Widely condemned as sexist and offensive by equalities campaigners and political opposition, the remarks were particularly poorly placed in the context of efforts designed to boost gender equality in parts of the world where women have limited economic opportunities.
President Barack Obama’s “ancestral dislike” of the British empire
During the EU referendum campaign in 2016, when then US President Barack Obama spoke out against the UK leaving the EU, Johnson hit back with a column in The Sun which questioned the president’s motives for removing a bust of Winston Churchill from the Oval Office. The sculpture had, in fact, been on loan to President George W Bush.
Johnson wrote: “Some said it was a snub to Britain. Some said it was a symbol of the part-Kenyan president’s ancestral dislike of the British empire – of which Churchill had been such a fervent defender.”
The remarks called to mind the consistent doubt which was cast over Obama’s birthright as an American citizen by right-wing ideologues including Donald Trump, who led the charge for the president to publish his birth certificate.
However, when asked by BBC Radio 4 if he regretted the remarks the following month, Johnson said “of course not”, and claimed to be quoting a similar point which had been made in The Guardian and elsewhere.
Clearing the “dead bodies” in Libya
In October 2017, while serving as foreign secretary, Johnson said told a fringe event at the Conservative Party conference that Sirte in Libya could be a popular tourist destination of the likes of Dubai with the help of UK business people.
He said: “They literally have a brilliant vision to turn Sirte, with the help of the municipality of Sirte, to turn it into the next Dubai. The only thing they’ve got to do is clear the dead bodies away and then they’ll be there.”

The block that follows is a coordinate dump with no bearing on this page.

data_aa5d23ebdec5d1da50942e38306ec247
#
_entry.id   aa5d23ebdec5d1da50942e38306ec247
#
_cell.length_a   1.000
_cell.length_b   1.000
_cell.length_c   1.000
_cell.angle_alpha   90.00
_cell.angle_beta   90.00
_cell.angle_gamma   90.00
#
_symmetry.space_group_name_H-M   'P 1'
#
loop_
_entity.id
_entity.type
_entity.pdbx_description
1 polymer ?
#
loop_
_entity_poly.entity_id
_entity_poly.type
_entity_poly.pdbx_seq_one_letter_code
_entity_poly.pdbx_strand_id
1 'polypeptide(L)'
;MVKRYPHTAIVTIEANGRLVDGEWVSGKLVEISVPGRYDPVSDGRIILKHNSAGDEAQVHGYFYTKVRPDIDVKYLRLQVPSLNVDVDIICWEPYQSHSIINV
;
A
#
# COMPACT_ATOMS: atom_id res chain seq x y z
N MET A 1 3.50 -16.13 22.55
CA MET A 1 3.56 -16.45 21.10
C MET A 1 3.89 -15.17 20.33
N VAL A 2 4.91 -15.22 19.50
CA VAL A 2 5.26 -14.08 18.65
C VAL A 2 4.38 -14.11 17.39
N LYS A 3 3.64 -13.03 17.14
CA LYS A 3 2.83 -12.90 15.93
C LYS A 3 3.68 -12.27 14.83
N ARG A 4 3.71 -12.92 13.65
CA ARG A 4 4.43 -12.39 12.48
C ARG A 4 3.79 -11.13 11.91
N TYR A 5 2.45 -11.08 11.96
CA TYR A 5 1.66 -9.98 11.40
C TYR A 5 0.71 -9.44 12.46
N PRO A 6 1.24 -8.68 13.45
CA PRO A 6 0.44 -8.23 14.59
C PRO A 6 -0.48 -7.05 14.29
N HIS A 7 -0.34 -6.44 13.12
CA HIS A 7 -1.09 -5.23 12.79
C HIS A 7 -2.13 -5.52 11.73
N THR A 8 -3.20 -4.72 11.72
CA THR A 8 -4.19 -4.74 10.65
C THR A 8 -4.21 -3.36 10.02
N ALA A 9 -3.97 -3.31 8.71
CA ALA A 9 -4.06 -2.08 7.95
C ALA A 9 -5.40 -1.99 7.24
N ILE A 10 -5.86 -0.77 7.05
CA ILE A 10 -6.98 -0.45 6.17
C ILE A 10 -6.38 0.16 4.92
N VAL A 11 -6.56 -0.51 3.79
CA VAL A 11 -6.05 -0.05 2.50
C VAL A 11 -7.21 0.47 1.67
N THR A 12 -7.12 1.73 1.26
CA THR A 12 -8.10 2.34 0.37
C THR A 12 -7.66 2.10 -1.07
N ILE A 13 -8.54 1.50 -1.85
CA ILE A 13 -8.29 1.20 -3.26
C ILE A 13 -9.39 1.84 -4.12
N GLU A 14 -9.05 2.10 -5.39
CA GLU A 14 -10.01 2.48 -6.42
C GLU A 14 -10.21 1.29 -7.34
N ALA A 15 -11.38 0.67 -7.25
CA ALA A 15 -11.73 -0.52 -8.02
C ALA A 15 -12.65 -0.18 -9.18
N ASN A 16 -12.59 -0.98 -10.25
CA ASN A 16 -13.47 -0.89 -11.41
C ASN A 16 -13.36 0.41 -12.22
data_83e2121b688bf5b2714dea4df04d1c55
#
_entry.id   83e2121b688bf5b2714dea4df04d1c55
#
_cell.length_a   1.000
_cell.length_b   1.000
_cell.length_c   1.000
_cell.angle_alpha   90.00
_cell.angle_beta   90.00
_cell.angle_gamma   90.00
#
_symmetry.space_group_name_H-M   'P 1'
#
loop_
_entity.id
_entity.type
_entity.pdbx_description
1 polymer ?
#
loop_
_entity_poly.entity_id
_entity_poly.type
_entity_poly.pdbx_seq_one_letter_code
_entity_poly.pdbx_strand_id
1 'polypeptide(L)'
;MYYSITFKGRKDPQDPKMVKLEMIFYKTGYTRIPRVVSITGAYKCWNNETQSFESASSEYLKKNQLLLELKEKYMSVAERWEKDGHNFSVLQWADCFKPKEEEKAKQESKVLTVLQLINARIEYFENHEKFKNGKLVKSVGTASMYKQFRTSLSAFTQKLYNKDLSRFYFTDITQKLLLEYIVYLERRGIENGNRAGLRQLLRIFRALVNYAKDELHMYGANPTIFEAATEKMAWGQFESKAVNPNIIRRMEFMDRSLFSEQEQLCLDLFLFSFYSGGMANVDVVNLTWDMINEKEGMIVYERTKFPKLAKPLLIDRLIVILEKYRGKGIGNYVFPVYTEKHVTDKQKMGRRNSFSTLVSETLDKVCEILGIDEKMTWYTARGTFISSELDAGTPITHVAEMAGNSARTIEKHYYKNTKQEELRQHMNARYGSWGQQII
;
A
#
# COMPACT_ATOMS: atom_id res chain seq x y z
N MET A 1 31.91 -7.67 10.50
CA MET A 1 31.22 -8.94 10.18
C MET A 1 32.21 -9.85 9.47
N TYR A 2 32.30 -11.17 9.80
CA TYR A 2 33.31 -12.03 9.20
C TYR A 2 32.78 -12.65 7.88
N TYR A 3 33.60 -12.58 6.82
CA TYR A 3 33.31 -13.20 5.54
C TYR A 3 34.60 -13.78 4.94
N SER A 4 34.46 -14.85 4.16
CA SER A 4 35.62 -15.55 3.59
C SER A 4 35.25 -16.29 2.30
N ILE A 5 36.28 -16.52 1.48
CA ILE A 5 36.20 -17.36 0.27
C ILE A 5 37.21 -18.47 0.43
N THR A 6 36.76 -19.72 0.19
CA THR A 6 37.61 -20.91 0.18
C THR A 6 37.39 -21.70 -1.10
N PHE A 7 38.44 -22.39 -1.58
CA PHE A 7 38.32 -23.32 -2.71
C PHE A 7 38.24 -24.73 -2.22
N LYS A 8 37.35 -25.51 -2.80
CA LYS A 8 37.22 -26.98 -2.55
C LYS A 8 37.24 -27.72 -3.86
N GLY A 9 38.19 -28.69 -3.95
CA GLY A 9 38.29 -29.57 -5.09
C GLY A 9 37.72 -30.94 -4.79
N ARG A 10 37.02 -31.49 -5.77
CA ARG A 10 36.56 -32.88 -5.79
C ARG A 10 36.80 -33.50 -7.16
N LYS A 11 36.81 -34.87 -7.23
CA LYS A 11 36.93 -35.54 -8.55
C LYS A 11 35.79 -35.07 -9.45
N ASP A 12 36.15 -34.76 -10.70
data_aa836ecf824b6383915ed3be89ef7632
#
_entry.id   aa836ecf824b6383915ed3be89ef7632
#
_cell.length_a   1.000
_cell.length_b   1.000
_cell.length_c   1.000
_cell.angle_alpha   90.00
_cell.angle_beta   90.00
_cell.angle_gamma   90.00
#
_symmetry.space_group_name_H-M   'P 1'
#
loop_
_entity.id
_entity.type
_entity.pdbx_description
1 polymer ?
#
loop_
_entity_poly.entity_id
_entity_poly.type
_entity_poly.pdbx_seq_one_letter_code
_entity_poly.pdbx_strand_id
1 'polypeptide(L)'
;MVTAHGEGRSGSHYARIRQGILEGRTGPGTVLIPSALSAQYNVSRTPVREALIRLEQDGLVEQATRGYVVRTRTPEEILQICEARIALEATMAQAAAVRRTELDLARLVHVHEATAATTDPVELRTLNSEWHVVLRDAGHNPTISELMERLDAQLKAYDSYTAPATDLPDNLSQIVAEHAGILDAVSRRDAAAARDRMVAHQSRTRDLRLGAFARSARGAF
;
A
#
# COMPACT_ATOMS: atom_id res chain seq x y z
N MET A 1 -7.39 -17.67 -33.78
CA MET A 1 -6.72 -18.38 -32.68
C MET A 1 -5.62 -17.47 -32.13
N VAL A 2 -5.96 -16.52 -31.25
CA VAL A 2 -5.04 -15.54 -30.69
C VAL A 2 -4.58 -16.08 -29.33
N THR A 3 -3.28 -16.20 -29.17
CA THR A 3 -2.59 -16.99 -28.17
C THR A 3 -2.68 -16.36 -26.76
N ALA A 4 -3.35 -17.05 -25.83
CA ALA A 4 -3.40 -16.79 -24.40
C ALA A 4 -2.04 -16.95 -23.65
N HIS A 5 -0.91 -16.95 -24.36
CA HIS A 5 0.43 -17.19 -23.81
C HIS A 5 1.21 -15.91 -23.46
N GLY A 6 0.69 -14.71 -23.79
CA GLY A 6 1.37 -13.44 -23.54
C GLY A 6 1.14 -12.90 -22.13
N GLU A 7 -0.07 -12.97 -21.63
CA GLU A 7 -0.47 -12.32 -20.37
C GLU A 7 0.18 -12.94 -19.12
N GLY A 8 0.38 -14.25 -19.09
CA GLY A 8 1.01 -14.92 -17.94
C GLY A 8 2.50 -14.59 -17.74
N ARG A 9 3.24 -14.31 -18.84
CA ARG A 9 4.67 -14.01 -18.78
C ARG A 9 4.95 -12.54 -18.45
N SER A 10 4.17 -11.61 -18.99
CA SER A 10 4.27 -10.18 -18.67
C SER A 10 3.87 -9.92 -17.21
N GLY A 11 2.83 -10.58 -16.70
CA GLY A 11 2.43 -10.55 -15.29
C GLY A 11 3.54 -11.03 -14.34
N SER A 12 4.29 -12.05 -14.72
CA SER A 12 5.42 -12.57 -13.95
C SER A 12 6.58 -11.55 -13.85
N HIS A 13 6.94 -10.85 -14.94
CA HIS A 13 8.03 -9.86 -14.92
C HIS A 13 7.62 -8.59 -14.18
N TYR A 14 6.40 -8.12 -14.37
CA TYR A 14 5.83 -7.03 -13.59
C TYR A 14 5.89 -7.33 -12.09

Cross-party calls for Johnson’s resignation from the cabinet resounded – including from those within his own party, while the Lybian parliament demanded a formal apology. The foreign secretary, however, responded by accusing opposition MPs of “political point-scoring”, and he was allowed to remain in post.
Muslim women as “bank robbers”
Prime Minister Theresa May has thus far remained silent on Johnson’s comments this week – marking just the latest in a trend of an apparently endless supply of forgiveness for an MP who has never been shy about criticising her leadership.
One Tory MP, Heidi Allen, distanced herself from Johnson’s words, tweeting an article accusing him of “Islamophobia” and commenting: “About as suitable to be PM as he was Foreign Secretary.”
In contrast, fellow MP Nadine Dorries said that “any clothing a woman is forced to wear which hides both her beauty and her bruises should be banned and have no place in our liberal, progressive country”.
The question remains, how far must Johnson and others within the Conservative Party go in perpetuating racist and xenophobic sentiments before action is taken by the party’s leadership – or will such views remain tacitly endorsed by silence?
Picture courtesy of BackBoris12 Campaign Team